With so many water pipes hidden behind walls and floors, you might not know there’s a leak until the damage is visible. Keep an eye on your water bill, if you see it starting to creep up or receive an unusually high bill, it could be a sign that you may have a leak somewhere in your home.

  1. Shut Off Your Water Supply When On Vacation

Be sure to turn off your home’s water supply when you go on vacation. Some of the most common causes of water damage in the summer months are when families leave on vacation. Their homes empty for days, weeks, and sometimes even months. If there was a leak, even a small one, it’d be left unchecked and can cause a substantial amount of damage by the time someone ever notices.

  1. Install Water Leak Detection Devices/Alarms

Water Alarms work similarly to smoke alarms. When the device detects water in a specific area, an alarm is triggered. Basic leak detection devices are relatively inexpensive, ranging from $10-$30 each and require a 9-volt battery. You can place them directly on the floor or mount them in a variety of locations: in the basement, the attic, near your air conditioner, refrigerator, dishwasher, washing machines – basically anywhere in the house that’s susceptible to water damage.

  1. Install A Water Flow Monitoring System

Water flow monitoring systems protect your entire house by measuring the flow of water into your home, directly attaching to your water main. In the event that it detects continuous water flow that isn’t consistent with your everyday use of household appliances, it stops the flow of water into your house automatically.  Check out LeakSmart, a complete system with reporting to your smart phone.

For more information about your Policy and Interior Water Damage, send us an email at Info@SWFLAgency.com.

SWFL Insurance Agency, Inc.

www.SWFLAgency.com

239-265-9577

Beware of the AOB…..Assignment of Benefits….Avoid this at all cost.

   

“What is an Assignment of Benefits?”

“An Assignment of Benefits (AOB) is a contract between you and a contractor (such as a plumber, water remediation firm, roofer, etc.) where you give the contractor control of your claims benefits. They file a claim for their services and direct the insurance company to pay them directly.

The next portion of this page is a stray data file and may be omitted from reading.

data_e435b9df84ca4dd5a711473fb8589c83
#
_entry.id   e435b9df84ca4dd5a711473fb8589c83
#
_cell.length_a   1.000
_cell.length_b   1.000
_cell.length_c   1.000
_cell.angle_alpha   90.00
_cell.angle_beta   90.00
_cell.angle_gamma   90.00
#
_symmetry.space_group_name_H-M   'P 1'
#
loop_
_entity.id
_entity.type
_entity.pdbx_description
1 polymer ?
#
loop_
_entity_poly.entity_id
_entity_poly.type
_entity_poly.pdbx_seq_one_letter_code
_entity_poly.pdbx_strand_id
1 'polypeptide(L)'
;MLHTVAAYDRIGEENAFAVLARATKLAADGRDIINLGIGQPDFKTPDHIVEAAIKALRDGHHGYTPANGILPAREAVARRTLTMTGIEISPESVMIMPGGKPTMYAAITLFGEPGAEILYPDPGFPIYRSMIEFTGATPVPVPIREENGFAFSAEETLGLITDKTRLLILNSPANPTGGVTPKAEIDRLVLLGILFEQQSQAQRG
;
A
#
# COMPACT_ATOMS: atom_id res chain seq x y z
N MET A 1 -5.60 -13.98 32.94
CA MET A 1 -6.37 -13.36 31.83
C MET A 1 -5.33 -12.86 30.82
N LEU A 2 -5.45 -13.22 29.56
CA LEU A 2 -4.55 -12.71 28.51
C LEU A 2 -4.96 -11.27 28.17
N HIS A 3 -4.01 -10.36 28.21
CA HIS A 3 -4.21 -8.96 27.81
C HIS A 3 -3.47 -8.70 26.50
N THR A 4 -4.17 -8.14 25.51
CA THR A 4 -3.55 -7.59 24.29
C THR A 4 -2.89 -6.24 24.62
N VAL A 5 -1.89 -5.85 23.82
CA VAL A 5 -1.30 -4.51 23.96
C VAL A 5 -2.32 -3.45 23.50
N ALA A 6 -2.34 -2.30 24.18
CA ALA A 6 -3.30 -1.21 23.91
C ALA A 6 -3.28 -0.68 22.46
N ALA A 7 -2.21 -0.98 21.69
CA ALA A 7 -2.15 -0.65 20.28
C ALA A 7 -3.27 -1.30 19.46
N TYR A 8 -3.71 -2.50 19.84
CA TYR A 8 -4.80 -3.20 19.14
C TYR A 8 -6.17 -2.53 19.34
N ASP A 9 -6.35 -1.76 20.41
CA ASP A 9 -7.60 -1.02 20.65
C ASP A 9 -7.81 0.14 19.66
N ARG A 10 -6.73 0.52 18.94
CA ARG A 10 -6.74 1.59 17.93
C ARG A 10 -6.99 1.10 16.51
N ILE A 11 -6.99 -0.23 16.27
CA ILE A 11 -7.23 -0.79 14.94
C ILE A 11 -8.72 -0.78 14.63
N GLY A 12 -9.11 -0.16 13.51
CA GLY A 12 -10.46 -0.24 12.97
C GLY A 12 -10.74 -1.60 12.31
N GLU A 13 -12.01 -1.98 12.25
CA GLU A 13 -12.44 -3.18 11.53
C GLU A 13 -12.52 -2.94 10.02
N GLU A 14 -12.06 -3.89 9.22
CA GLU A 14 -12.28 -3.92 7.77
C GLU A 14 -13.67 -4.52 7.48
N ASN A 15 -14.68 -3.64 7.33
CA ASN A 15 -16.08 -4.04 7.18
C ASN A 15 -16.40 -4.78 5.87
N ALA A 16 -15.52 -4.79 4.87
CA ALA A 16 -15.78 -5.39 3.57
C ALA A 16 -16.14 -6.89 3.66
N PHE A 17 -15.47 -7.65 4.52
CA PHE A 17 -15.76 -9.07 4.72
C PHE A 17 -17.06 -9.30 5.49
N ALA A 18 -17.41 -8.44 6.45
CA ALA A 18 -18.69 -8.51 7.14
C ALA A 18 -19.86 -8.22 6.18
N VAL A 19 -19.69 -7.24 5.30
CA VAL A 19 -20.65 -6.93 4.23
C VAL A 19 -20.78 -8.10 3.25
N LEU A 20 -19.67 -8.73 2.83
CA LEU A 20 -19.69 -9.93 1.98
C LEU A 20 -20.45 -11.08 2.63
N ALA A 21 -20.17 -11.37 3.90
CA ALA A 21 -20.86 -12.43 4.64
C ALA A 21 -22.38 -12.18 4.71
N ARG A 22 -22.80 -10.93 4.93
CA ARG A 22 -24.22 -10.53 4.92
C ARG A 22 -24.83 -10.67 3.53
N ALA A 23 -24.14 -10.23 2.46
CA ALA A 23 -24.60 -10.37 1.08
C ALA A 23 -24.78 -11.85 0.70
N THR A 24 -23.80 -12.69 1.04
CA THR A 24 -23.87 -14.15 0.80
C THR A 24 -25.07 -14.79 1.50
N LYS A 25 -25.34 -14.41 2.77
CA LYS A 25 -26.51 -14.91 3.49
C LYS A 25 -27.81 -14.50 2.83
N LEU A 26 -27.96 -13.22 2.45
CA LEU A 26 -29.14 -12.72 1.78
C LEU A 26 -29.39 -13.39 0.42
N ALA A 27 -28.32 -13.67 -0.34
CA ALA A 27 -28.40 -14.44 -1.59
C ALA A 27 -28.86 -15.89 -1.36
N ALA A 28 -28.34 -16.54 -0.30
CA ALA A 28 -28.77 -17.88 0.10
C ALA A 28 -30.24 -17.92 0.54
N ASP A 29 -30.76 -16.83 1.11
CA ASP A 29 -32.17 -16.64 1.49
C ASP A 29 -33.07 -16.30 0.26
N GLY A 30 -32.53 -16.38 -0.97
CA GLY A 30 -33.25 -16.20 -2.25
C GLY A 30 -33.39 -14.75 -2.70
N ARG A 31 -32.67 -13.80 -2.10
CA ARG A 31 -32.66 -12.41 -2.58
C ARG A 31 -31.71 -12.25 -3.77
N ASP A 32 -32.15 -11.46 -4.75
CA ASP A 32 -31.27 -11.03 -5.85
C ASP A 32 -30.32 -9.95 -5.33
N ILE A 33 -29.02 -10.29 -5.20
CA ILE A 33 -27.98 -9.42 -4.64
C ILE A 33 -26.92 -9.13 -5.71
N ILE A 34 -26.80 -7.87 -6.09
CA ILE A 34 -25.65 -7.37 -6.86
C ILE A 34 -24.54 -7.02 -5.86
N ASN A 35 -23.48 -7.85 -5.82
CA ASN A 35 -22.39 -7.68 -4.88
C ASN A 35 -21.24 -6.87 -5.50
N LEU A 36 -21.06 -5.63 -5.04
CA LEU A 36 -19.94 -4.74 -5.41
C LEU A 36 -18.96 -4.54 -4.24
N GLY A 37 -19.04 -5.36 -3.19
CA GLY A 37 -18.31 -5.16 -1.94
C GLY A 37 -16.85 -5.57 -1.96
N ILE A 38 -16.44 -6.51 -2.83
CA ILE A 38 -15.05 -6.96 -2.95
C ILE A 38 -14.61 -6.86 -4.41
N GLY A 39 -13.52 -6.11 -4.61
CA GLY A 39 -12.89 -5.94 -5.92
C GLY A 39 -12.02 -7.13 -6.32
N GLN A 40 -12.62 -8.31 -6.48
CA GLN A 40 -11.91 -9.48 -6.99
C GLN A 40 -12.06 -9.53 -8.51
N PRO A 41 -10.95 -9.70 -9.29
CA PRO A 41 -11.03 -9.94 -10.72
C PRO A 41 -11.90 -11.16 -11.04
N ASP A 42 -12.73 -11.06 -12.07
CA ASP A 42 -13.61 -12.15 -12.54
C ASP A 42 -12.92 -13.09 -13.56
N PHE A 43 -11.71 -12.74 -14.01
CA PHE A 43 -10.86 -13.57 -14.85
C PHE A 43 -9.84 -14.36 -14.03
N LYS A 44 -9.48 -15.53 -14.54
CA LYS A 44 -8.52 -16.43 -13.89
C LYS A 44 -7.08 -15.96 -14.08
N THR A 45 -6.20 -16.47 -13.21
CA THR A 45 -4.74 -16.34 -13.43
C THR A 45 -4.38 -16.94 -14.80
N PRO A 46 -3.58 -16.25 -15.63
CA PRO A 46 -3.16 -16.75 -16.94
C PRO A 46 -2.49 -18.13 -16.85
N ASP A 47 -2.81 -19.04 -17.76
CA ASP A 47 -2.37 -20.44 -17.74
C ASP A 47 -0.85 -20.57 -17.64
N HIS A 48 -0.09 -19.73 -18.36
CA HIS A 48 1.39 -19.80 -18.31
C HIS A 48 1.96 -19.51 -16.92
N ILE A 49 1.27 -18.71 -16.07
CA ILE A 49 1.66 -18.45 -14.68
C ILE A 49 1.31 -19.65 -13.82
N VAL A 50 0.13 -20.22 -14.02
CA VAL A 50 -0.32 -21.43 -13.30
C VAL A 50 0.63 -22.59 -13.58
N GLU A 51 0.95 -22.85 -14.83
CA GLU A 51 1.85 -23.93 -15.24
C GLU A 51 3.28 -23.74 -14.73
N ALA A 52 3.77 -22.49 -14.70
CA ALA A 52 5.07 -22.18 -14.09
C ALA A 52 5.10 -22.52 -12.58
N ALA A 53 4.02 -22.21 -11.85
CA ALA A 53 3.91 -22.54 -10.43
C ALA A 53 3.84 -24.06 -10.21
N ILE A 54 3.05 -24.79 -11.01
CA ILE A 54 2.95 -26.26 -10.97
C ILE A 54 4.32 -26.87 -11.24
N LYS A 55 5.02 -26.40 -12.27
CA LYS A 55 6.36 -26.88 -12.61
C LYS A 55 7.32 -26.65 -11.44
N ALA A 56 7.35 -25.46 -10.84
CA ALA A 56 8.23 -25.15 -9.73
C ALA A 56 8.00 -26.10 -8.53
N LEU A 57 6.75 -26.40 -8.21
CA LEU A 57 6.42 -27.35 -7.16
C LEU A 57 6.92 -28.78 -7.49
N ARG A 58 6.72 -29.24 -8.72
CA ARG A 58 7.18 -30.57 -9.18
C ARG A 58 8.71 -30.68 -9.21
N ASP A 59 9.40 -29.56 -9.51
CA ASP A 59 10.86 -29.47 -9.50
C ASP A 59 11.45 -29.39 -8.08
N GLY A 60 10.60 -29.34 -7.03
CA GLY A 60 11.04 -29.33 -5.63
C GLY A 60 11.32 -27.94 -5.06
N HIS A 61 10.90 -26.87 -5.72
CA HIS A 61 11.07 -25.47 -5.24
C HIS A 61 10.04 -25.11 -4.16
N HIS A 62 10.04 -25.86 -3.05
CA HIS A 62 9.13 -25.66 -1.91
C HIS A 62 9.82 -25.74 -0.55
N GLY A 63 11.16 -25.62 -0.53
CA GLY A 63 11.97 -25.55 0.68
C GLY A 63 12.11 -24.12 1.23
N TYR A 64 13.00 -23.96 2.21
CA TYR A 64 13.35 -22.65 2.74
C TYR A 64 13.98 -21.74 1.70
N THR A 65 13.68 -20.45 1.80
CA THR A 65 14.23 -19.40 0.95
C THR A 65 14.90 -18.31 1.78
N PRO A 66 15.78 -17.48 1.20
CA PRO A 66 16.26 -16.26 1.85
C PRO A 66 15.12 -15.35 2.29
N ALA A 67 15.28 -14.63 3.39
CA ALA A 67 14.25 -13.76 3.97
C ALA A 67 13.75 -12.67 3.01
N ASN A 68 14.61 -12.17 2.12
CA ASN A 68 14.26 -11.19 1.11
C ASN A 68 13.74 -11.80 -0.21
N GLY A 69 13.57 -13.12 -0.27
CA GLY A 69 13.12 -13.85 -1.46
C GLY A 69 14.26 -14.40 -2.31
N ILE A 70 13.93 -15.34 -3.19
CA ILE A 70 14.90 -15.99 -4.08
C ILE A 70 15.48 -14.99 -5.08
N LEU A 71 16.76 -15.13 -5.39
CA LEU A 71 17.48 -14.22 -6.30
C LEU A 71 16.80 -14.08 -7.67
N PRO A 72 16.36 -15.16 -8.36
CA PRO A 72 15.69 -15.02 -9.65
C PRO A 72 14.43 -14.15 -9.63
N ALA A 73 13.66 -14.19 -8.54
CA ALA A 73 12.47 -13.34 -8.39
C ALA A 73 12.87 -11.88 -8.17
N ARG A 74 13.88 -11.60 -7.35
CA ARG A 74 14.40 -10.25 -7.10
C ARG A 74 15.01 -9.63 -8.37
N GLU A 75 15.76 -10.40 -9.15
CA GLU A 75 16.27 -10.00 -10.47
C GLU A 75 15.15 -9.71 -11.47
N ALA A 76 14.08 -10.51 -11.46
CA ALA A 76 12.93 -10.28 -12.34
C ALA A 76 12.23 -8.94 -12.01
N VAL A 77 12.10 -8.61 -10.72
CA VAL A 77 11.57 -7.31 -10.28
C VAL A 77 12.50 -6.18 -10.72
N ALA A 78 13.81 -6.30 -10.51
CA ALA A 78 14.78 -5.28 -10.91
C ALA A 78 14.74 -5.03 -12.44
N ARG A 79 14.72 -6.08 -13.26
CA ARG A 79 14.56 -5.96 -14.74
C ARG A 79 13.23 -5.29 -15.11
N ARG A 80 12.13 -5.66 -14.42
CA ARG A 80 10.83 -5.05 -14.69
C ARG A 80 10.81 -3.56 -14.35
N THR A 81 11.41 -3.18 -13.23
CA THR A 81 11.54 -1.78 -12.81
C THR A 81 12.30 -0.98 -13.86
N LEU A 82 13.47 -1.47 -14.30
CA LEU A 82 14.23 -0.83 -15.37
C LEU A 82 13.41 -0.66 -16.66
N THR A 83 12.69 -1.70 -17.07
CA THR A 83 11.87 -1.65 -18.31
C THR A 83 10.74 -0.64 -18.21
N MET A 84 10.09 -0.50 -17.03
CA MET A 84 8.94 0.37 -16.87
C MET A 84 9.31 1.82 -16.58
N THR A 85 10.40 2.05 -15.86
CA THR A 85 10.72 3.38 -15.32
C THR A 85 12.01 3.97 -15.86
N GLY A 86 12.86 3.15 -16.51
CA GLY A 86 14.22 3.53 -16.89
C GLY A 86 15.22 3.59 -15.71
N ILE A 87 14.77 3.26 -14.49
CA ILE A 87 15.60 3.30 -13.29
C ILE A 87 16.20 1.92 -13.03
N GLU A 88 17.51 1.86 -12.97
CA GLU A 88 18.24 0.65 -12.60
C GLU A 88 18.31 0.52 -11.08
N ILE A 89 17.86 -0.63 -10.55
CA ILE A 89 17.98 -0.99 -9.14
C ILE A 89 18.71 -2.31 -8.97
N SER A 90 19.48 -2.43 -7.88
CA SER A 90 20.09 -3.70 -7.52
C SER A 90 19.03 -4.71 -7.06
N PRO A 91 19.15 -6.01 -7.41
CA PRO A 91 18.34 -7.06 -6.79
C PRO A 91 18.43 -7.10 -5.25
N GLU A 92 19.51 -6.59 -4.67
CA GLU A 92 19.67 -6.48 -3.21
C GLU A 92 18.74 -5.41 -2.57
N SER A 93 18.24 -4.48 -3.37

What’s in it for the contractor?

Once you sign an AOB, you lose control of the direction of your claim. The contractor takes control, and can submit whatever they like to your insurance company, sometimes billing the company two, three, four, five times the going market rate for their services, and sometimes including work that was never performed. You don’t see this, and you can’t verify what they did.

What are the potential pitfalls in signing an AOB?

  • You have committed to this contractor, and you have little to no recourse if you’re not satisfied with their work.
  • You can no longer comparison shop if you are not satisfied with their work. Even if they walk off the job with their work incomplete, they can still claim compensation from the insurance company which gets deducted from your benefits.
  • Both you, and the contractor, are still bound by the terms and conditions of the policy, and if the contractor violates those terms and conditions, those actions could potentially jeopardize coverage for your entire loss.

What’s in it for the contractor?

This is where the age old mantra of “if it seems too good to be true, it probably is,” comes into play.  Has the contractor done any of the following?

  • Solicits a job from you unannounced for damages you didn’t even know were allegedly present?
  • The contractor is offering you something for nothing, such as a free roof or kitchen.
  • Wants to start work immediately and advises you to delay contacting your insurance company?
  • Offered to “take care of” your deductible.

Any of these issues could potentially lead to a fraud investigation which could jeopardize your coverage.

Possible Litigation:

As mentioned above, there is no standard for what the contractor can submit to the insurance company, and if the company questions the scope and/or the pricing submitted by the contractor the company can be sued directly by the contractor.  And while you may not be a party to this lawsuit, more likely than not you will end up being a witness.

What should you do if you have a claim?”

Contact your insurance agent to report the claim.  He can guide you through the process.  Some insurance carriers will have contractors that they have vetted and will recommend.

This article is compliments of Federated National and SWFL Insurance Agency.

Questions or need a Homeowners or Property coverage quote, call 239-265-9577 or email joshw@swflagency.com.  We are Your Insurance Answer People in SWFL.

Avoiding Water Damage Losses in Your Home or Condo….Must Read

water-damage-home“From torn washing machine hoses to burst pipes, it’s no wonder that water damage is among the leading causes of homeowners’ claims across the country.

Anyone who has ever dealt with a water issue at home or been involved with a water loss claim can speak to the devastation. The loss is typically greater than the property that is destroyed.”

With so many SWFL homes and condos sitting unoccupied for various lengths of time, it is important to have your customers understand the risk associated with not shutting off the potable water supply to the plumbing system of their home. Water damage claims from a plumbing break can be devastating and can happen at any time. Losses are more likely to happen when you are not home and the damage will typically be more extensive.